The National Fish and Wildlife Foundation announced Louisiana will receive $67.9 million to advance projects designed to improve the marine and coastal environments, ecosystems, and habitats in the Gulf of Mexico and bordering states harmed by the Deepwater Horizon oil spill.
The funds were generated by agreements between BP, Transocean, and the U.S. Department of Justice to settle certain criminal charges against both companies in relation to the spill. This is the first approved dedication of the funds, expected to total $2.544 billion for the affected states over a five-year period.
Get more information, including a list of projects to receive funding, by clicking here.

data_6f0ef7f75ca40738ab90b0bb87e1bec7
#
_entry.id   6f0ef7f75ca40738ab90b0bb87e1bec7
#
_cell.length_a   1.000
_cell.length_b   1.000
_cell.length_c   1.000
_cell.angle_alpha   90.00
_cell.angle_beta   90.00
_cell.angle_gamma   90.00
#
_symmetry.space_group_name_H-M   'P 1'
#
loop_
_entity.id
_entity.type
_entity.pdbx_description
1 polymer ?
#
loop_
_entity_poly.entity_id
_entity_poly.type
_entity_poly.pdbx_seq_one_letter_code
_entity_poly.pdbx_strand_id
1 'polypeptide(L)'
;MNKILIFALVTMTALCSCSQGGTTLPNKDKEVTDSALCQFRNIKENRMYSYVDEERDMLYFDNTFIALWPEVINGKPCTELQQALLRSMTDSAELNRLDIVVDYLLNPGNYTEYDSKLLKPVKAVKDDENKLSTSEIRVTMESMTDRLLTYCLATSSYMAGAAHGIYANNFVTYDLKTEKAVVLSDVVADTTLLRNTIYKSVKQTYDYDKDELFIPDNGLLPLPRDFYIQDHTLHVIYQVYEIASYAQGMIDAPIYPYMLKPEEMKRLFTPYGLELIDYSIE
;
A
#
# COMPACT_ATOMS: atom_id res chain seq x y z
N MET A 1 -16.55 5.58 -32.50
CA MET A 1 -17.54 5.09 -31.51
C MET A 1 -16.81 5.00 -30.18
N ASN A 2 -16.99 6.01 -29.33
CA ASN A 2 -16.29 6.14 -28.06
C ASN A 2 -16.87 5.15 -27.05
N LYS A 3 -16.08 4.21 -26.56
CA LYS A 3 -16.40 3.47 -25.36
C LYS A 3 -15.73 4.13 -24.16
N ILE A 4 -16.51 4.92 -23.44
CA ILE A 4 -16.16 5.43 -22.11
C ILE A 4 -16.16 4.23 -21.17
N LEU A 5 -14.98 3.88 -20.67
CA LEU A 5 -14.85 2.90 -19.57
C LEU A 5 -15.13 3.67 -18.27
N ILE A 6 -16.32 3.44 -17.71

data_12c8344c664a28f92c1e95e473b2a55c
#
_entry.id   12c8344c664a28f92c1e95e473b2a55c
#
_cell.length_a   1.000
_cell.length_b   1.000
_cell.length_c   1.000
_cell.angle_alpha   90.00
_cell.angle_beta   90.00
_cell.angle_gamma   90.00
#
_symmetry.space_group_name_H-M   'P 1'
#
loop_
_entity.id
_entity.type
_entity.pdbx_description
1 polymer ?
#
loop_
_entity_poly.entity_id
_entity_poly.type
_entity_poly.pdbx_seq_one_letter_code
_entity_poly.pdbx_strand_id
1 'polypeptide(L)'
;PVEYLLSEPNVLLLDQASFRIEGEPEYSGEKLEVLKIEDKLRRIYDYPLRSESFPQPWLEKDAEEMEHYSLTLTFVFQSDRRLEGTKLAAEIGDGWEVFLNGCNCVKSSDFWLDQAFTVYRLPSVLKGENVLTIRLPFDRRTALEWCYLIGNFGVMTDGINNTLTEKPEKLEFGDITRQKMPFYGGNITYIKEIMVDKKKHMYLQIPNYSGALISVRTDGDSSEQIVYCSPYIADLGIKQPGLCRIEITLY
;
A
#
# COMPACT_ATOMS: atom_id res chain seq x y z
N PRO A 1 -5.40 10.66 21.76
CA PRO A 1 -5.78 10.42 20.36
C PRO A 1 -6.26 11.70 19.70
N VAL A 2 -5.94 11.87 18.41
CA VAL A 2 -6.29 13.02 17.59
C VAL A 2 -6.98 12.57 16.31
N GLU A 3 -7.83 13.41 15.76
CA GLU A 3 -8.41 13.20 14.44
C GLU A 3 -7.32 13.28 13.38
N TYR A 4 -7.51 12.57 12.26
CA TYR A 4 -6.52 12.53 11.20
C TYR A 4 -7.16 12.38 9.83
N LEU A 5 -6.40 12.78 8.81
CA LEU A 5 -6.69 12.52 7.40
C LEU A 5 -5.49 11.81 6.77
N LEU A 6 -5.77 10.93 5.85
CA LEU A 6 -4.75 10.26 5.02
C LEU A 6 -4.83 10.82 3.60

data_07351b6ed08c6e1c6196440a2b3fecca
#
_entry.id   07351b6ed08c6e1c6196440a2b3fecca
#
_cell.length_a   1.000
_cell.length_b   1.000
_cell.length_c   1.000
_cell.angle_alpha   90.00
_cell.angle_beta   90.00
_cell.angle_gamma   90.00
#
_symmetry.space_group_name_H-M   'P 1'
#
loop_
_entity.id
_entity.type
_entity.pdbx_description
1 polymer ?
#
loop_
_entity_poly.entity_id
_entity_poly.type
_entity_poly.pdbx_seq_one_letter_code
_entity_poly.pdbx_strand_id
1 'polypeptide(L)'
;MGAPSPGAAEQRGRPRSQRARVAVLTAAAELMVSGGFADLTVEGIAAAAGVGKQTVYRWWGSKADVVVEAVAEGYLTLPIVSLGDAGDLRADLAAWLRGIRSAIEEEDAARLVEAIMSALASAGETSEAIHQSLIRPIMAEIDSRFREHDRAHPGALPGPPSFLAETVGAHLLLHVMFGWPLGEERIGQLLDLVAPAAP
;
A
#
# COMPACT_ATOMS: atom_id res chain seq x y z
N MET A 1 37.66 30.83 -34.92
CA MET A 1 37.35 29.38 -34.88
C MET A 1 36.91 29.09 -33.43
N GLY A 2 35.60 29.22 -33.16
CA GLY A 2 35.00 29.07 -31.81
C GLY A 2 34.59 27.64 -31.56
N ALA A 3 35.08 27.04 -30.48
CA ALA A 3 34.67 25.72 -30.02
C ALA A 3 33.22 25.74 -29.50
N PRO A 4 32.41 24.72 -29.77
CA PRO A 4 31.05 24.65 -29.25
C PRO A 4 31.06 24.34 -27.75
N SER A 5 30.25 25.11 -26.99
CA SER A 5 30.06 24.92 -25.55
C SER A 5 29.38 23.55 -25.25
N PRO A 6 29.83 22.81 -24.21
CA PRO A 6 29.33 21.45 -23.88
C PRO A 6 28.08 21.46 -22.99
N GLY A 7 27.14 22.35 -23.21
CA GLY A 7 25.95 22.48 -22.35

A long-standing dispute between the state and the U.S. Army Corps of Engineers over who should pay for coastal restoration work associated with the closing of the Mississippi River Gulf Outlet could end up being decided in the courts.
Mardi Gras floats eventually will be replaced with coastal science research as plans for a new Tulane University riverfront campus in New Orleans move forward.
The state Coastal Protection and Restoration Authority on Tuesday authorized two lawsuits to try to get the Army Corps of Engineers to pay for a $3 billion restoration program to repair damage caused by the Mississippi-River Gulf Outlet and to…
Nearly a year after energy giant BP cut a deal to a resolve a criminal investigation of its role in the nation’s worst offshore oil spill, a jury is set to hear the Justice Department’s case against a former company…